By the end of the 1800s, many artists felt like they had to create a new art form which would encompass the countless changes taking place in technology and science (majorly photography). Abstract artists began with the assumption that expressive shapes and colors formed the essential characteristics of art- not the rules for the depiction of the natural world (as the academic artists followed). Throughout the history of European/Western art, perspective and an attempt to recreate reality have controlled the decisions of artists, until the emergence of these rebellious artists. Academically-taught painters began experimenting with photos and questioning their own teachings, which eventually lead to their
"Lake George Reflection" by Georgia O'Keeffe
"Lake George Reflection" by Georgia O'Keeffe

challenging of the standards of the art world. These ideas spread and lead to the growth of never-before-seen movements such as Impressionism, Symbolism, Expressionism, Fauvism, Cubism, and more. An important occurrence to note is the fact that at this time, concurrently, Industrialization, Communist roots, and global tensions were under development, and this all in addition to photography’s displacement added to the desire of artists to do something new. The use of photography had rendered much of the representational function of visual art obsolete, which strongly affected the aspects of Modernism that encompass abstraction and intangible subject matter.

An example of an artist who embodies the major ideas of rebellious Modernism is a woman named Georgia O'Keeffe (1887–1986), who later became more well-known through her marriage to the famous Alfred Stieglitz. Trained academically in multiple institutions, she began as an art teacher, but later became a modern artist in the big city of New York (8). As one of the first Americans to practice true abstraction, she painted geometrically-inspired representations of flowers, bones, and personal memories. She had grown up during the shift of the art community towards painterly styles, after photography had been popularly introduced, where leaders of artistic innovation were painting, emoting, and rebelling simultaneously. O’Keeffe shows this in her female-oriented depictions of flowers and landscapes. Despite her denial of any sexual references, many have interpreted her paintings as feminist and representing a feminine presence in the world of art that had been dominated by men for centuries. O’Keefe’s paintings are modern, slightly rebellious, and simplified works that evoke thought and emotion unlike how a photograph would (9).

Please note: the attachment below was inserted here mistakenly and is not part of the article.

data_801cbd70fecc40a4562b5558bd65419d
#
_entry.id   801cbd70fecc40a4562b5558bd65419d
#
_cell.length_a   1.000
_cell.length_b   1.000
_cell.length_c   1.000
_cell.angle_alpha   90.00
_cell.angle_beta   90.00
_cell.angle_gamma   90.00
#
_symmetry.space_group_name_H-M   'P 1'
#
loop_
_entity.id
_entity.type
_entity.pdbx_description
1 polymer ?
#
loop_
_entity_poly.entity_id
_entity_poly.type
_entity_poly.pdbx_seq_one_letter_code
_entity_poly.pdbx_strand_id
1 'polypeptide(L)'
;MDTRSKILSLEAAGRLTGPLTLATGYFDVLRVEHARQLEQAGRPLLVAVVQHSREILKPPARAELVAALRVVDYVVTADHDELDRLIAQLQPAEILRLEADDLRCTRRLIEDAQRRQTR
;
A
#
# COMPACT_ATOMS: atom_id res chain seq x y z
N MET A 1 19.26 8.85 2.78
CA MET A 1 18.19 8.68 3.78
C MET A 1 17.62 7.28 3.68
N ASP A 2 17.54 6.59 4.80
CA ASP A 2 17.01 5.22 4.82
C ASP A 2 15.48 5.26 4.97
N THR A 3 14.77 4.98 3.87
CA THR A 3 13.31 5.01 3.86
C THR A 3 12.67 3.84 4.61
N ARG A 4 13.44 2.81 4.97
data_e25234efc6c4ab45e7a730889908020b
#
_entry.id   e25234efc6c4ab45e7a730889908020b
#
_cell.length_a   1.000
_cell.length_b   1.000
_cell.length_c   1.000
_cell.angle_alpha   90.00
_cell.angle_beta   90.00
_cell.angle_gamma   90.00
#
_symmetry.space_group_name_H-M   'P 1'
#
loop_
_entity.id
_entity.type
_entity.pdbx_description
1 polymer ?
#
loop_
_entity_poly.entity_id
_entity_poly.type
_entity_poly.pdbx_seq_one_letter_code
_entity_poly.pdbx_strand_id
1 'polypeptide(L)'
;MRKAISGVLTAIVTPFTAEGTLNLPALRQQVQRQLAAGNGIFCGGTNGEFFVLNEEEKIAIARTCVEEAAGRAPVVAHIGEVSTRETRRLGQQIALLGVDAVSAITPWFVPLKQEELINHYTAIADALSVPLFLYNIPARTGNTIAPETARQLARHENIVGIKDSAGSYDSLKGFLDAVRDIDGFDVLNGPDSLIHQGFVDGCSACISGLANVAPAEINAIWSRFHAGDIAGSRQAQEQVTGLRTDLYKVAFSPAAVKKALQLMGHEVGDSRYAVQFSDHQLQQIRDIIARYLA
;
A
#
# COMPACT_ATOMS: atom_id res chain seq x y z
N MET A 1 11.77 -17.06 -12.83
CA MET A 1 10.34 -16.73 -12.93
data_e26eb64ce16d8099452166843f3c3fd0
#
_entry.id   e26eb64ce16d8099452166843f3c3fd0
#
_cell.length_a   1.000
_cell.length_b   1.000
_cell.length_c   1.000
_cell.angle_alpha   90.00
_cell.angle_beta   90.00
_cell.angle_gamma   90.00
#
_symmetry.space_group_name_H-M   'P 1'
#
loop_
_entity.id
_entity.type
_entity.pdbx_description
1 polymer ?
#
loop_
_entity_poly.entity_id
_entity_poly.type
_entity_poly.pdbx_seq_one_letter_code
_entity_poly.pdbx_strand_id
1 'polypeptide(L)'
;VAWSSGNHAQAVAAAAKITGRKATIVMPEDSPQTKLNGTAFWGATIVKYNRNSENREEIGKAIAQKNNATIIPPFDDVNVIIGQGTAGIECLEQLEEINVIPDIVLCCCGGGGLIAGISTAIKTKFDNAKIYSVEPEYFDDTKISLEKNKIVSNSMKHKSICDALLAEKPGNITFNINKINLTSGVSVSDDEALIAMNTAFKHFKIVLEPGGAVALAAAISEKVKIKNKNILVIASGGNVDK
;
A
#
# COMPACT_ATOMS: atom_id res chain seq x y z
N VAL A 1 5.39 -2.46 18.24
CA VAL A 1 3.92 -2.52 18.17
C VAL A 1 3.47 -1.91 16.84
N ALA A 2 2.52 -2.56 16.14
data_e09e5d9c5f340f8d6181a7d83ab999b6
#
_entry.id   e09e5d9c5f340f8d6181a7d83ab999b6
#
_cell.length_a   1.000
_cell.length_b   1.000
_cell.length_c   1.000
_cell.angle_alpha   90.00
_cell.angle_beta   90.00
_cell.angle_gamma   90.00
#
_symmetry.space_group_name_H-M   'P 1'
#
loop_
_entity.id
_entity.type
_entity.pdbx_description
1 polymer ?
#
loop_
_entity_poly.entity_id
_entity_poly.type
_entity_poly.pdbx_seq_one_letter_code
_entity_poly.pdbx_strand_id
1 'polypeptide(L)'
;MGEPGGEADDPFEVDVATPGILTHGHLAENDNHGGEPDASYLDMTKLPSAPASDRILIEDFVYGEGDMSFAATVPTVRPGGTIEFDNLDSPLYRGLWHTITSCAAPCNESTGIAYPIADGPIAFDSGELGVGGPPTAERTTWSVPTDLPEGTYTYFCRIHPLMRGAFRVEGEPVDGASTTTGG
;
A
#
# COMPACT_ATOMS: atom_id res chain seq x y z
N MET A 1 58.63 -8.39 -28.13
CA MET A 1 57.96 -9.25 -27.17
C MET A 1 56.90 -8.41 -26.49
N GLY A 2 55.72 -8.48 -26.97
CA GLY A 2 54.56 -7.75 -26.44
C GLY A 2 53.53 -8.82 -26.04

Academic Art, photography, and modern art all interconnect and overlap in many ways. There were no clear breaks between each movement; rather, there were gradual transitions in popularity and majority. In fact, all three can be still seen today in the world, even if it is to a lesser extent than the more contemporary styles of the late-20th and 21st centuries.
georgia o'keeffe.jpeg
"Red Canna" by Georgia O'Keeffe

Back when academic artists such as Benjamin West, along with many institutions, controlled the artistic world, little innovation was allowed. With that being said, many astounding works emerged from this period, but the academies were still restricting the amounts of
creativity and diversity allowed in artwork. When photography came along, and the daguerreotype process was introduced in 1839, other possibilities began to emerge in the world. Artists began to develop abstracted styles either in protest of photography’s “robbery” of their place in society, or because they were inspired by this new art form. Neither photographers nor modernists were initially accepted by the art community, but they still established themselves with perseverance.From an academic time period, changing times and new technology, like photography, inspired and forced diversity in art, leading to modern abstraction of feelings and emotions, and of what no photograph could ever capture.



Works Cited
(1) “About Georgia O'Keeffe.” Georgia O'Keeffe Museum, www.okeeffemuseum.org/about-georgia-okeeffe/#tab_her-life.
(2) Author: Lisa. “Georgia O’Keeffe (1887–1986).” The Met, The Metropolitan Museum of Art, www.metmuseum.org/toah/hd/geok/hd_geok.htm.
(3) “Benjamin West.” Wikipedia, en.wikipedia.org/wiki/Benjamin_West.
(4) Davies, Penelope J. E., et al. Janson's History of Art: The Western Tradition. 7th ed., Upper Saddle River, NJ, Pearson, 2007.
(5) Gernsheim, Helmut Erich Robert, et al. “History of Photography.” Encyclopedia Brittanica, www.britannica.com/technology/photography#toc252845.
(6) Mamiya, Christin J., and Fred S. Kleiner. Gardner's Art Through the Ages. 12th ed., Belmont, CA, Thomson Wadsworth, 2006.
(7) “Modernism.” Wikipedia, en.wikipedia.org/wiki/Modernism
(8) Staley, Allen. Benjamin West, American Painter at the English Court: June 4-August 20, 1989. Baltimore, Baltimore Museum of Art, 1989.
(9) Stokstad, Marilyn, et al. Art History. New York, Harry N. Abrams, Inc.